A monarch, by handling the pomp and circumstance of California affairs, would give our governors more time to focus on doing actual stuff. Our last three governors wasted considerable energy tending to their regal public personas when they should have been governing: Arnold Schwarzenegger, the Austro-Californian king of the box office; Jerry Brown, the callow princeling-turned-monarch/sage; and Gavin Newsom, with royal looks and a perhaps politically fatal weakness for the food and drink of Versailles.
You might ask why the Queen of California has to be you. Fair question. We certainly have no shortage of royals here: Queen Latifah, King James of Laker Nation, and the most benevolent of pop rulers, Beyoncé. But they are transplants—from Newark, New Jersey; Akron, Ohio; and Houston, Texas, respectively. California leaders, of course, can come from anywhere. But I think it’s best that the queen of a new monarchy be born in the land she rules.
Unlike your big brother Archie, born back in the U.K., you’ll be a native. Your parents, while deeply flawed, are perfect for the roles of Queen Mum and Queen Dad. You’ll be the child of an interracial woman from Los Angeles who worked in Hollywood, and of a member of the royal family with which Californians are most familiar. The fact that they were considered bad seeds in that British regime, and decided to flee, only makes them better Californians. We are often our families’ departed bad seeds.
Your father’s foreign citizenship means that you, like half of all California children, will have at least one immigrant parent. I also like the idea of you finding a way around the child labor laws so you can start some royal work at a young age—California might invest more in its children if they had more power. You could make it your mission to bring kids together, thus answering author Joan Didion’s still-stinging criticism of her home state: “Not much about California, on its own preferred terms, has encouraged its children to see themselves as connected to one another.”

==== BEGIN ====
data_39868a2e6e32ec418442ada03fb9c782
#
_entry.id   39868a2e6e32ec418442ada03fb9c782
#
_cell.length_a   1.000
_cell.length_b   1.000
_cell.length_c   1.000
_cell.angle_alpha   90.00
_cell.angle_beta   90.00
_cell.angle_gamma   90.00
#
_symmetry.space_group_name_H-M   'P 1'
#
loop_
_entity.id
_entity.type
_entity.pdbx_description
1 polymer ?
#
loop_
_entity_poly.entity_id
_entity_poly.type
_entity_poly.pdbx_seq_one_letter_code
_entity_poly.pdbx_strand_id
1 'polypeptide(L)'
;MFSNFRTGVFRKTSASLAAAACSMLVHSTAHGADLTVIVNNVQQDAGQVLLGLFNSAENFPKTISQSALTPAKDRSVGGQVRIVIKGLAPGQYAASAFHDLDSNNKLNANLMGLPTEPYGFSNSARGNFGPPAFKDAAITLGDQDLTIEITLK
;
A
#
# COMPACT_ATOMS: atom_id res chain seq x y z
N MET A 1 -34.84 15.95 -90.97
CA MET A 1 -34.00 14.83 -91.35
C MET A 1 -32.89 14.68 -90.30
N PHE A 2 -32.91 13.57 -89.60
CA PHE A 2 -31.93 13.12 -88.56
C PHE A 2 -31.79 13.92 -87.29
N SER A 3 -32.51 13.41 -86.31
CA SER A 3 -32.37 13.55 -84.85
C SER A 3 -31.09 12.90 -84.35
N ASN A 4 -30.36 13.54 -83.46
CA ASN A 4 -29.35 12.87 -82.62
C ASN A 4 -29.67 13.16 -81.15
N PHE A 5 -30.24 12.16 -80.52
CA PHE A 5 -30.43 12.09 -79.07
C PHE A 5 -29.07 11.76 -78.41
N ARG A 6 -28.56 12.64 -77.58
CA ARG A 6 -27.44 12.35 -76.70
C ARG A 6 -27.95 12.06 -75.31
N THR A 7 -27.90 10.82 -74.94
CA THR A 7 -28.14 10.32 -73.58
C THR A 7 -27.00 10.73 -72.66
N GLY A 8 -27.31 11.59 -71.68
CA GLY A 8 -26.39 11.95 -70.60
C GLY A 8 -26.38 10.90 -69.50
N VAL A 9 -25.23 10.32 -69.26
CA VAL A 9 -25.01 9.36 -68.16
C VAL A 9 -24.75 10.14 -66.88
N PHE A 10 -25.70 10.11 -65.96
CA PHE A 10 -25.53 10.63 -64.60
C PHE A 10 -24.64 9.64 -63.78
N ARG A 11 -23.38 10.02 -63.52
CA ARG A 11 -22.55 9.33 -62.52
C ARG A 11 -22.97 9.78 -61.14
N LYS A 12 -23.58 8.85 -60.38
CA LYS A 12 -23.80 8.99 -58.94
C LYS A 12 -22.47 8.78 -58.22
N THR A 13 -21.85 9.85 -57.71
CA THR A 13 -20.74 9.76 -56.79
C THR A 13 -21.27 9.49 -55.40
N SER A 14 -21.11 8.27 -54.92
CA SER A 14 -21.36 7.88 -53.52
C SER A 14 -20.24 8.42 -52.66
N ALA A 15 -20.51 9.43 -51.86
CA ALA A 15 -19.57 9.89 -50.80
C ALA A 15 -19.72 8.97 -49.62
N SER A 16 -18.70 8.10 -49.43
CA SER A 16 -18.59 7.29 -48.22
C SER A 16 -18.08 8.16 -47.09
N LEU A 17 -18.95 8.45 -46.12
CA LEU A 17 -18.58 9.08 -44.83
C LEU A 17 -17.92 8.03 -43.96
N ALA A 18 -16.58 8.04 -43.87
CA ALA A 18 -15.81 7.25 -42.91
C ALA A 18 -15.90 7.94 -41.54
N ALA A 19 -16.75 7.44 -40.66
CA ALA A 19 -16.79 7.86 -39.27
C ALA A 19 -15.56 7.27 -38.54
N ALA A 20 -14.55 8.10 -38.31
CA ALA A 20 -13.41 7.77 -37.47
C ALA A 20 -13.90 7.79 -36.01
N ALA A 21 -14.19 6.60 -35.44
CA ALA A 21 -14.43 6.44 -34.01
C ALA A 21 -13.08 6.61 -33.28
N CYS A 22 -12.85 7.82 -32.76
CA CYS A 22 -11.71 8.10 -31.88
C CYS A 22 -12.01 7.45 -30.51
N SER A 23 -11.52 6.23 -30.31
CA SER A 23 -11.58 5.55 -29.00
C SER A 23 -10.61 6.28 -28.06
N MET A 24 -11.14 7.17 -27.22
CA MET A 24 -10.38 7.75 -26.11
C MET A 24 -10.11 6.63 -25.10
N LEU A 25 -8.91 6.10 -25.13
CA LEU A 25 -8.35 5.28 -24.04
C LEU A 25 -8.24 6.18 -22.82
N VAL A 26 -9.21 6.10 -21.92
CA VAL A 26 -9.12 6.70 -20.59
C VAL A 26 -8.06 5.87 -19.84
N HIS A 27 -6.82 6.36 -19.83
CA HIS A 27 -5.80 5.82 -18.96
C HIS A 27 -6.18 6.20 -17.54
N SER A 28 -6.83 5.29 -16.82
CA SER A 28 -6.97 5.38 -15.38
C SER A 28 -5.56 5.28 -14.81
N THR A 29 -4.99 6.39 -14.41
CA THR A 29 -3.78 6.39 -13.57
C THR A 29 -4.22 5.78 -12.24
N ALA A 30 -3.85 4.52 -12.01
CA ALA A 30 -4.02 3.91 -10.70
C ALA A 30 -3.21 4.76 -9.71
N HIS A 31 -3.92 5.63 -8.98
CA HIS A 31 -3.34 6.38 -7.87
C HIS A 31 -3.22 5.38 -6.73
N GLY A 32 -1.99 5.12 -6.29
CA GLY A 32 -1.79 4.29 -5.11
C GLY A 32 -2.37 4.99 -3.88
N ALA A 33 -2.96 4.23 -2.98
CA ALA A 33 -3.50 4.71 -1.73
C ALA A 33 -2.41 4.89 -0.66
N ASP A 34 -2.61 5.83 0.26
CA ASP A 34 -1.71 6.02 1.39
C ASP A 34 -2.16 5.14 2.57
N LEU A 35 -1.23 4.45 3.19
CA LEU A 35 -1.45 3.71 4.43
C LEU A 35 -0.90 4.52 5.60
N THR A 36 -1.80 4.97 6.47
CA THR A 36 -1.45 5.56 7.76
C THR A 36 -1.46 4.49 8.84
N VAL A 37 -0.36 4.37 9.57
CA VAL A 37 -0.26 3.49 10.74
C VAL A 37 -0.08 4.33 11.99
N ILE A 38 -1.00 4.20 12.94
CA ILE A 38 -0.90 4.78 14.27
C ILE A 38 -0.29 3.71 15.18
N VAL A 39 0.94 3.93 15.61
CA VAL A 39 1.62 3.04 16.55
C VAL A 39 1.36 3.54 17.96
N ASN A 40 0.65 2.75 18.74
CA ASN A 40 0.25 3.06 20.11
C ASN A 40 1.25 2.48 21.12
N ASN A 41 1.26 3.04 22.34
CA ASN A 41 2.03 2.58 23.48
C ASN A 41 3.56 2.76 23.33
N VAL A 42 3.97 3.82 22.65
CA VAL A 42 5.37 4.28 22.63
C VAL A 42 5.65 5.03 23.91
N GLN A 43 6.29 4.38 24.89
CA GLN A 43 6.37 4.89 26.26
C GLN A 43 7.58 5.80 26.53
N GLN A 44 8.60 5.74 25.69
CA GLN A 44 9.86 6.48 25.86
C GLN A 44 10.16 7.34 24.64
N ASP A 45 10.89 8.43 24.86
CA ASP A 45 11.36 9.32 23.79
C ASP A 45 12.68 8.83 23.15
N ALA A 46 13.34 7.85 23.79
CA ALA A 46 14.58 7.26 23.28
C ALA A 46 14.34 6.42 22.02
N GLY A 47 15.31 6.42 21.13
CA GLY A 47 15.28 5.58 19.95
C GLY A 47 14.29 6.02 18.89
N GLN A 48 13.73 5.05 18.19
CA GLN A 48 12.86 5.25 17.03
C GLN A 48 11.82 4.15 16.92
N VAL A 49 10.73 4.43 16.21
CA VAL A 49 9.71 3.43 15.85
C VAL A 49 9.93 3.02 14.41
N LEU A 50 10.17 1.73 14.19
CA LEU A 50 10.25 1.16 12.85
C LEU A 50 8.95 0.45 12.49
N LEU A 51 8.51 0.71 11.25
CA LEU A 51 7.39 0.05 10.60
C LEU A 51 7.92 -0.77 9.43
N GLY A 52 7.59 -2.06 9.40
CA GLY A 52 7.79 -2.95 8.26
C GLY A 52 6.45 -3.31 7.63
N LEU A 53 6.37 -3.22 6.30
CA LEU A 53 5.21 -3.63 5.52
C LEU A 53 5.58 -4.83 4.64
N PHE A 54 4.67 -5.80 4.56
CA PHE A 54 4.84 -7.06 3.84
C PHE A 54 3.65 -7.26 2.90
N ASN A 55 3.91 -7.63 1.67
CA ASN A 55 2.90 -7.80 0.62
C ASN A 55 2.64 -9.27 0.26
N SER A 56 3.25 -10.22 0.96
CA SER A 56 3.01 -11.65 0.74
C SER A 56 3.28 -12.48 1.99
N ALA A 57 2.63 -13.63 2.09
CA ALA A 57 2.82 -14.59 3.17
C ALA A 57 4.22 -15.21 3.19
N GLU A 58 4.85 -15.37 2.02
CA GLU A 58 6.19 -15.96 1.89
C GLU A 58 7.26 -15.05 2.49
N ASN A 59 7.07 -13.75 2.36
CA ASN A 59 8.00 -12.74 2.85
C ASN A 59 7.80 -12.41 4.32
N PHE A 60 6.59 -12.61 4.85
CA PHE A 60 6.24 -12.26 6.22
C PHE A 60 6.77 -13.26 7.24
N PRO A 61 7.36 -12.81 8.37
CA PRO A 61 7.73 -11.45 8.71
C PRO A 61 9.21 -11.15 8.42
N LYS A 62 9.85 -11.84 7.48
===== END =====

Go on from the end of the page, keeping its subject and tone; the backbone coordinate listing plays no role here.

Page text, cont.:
A monarchy like yours would be new, but it’s not without precedent. California was ruled by Spanish monarchs back in the 18th century. Queen Victoria and her descendants moved and married abroad with such ferocity that they now head all of Europe’s royal families.
The only real downside of making you queen is that other states might jealously follow suit. Texas would surely want its own sultan.
Perhaps you don’t want all this, and you’ll lead a commoner’s life. Fine. But being the first queen of California could be a sweet gig. Your parents have already established a home base for you in magnificent Montecito. For a northern outpost, even you probably can’t afford the Bay Area—no one can—but you could take an apartment in Sacramento and then build a Balmoral-style retreat up in Modoc or Lassen County, where the locals share the Windsor family’s taste for hunting.
As for the name you take as queen, I have a suggestion. The name California comes from the story of Califia, a fictional queen ruling over an independent island of Black pagan women in Garci Rodríguez de Montalvo’s 16th-century epic, The Adventures of Esplandián. The poet probably took the name Califia from the Arabic khalifa, meaning religious state ruler. The queen’s island was called California.
So, let me be the first to say to you: God Save Queen Califia II! Your kingdom awaits.